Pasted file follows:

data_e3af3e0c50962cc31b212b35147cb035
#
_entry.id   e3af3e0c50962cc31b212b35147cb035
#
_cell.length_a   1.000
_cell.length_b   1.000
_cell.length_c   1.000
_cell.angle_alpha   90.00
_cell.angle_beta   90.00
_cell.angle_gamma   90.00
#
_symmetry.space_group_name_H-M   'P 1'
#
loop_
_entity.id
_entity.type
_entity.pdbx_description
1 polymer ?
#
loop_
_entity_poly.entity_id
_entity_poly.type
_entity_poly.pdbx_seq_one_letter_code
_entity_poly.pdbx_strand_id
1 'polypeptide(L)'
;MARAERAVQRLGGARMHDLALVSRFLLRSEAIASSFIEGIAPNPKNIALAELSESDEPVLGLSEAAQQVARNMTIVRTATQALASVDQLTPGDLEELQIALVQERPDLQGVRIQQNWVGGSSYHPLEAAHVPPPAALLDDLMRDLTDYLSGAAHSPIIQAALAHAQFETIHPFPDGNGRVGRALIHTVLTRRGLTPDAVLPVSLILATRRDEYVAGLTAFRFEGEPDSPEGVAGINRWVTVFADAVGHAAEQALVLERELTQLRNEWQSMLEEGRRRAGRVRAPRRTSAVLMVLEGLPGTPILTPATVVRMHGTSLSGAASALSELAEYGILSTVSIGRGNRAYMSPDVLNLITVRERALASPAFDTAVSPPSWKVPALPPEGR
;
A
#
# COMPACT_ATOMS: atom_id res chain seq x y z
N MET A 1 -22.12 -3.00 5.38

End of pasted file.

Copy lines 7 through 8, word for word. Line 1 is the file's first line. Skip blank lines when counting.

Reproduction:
_cell.length_c   1.000
_cell.angle_alpha   90.00